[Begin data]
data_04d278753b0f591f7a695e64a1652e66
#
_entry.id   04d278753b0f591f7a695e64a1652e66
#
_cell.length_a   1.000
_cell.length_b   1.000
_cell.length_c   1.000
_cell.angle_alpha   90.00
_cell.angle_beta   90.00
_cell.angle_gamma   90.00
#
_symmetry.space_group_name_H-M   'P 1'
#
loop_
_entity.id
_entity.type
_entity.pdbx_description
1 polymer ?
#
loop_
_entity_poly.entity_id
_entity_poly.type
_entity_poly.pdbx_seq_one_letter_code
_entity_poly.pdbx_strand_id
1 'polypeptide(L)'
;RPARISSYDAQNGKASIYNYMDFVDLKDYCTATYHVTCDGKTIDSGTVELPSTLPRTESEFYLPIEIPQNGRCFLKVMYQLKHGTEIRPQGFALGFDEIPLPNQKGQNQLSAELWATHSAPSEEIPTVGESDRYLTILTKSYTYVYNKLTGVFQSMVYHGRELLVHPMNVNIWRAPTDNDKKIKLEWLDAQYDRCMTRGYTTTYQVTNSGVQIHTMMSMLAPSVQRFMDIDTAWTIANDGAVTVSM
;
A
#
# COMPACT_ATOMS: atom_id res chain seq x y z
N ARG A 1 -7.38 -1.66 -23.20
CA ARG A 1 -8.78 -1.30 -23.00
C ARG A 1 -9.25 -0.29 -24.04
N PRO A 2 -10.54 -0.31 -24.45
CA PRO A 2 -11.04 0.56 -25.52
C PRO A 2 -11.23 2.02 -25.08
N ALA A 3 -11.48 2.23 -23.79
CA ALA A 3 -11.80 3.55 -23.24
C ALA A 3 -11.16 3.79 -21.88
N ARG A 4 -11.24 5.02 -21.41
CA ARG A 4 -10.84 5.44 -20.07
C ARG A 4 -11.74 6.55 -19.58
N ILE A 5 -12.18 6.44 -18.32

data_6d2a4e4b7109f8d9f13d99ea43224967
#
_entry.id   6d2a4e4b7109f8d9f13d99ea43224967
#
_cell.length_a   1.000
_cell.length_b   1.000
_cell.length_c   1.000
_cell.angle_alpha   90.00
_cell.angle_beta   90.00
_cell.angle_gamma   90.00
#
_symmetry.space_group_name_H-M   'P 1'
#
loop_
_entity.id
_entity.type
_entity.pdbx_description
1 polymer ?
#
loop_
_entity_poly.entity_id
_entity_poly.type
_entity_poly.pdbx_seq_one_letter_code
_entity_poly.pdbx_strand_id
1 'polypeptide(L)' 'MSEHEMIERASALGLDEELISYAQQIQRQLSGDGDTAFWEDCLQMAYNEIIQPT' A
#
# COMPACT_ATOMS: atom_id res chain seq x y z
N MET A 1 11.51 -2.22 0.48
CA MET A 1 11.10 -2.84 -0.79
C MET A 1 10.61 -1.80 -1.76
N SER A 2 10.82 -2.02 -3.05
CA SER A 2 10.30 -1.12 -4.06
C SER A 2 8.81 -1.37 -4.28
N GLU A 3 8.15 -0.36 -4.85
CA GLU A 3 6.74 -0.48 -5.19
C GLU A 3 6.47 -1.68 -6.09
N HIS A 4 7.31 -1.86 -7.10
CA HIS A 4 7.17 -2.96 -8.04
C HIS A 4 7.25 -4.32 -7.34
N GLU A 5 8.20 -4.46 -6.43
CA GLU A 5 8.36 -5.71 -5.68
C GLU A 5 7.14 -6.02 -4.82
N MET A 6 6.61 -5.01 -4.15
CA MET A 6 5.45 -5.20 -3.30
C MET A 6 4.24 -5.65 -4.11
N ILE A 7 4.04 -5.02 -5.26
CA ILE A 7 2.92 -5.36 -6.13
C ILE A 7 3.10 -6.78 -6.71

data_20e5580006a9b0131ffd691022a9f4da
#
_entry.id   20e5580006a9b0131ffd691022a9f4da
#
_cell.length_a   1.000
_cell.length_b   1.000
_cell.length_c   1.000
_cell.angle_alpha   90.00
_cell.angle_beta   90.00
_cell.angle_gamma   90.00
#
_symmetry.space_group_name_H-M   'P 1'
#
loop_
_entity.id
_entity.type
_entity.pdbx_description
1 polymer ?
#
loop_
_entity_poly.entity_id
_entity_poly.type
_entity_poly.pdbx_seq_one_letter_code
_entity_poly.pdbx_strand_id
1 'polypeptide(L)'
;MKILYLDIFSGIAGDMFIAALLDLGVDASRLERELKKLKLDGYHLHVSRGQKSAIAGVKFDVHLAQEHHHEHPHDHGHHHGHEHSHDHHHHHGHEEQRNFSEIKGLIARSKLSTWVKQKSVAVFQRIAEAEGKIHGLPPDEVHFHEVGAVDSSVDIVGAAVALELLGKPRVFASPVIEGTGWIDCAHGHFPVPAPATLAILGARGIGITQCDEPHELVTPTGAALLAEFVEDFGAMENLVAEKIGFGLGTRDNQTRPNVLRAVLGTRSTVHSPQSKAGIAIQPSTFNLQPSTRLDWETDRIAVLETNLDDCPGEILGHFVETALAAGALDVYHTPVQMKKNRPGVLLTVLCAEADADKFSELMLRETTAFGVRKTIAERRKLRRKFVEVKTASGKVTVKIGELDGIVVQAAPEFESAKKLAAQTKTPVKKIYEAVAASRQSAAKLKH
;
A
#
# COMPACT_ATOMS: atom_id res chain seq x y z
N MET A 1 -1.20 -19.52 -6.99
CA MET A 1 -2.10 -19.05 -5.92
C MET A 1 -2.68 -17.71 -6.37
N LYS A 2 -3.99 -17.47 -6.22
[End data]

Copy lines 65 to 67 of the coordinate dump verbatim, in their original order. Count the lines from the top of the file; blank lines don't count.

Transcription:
_entity_poly.type
_entity_poly.pdbx_seq_one_letter_code
_entity_poly.pdbx_strand_id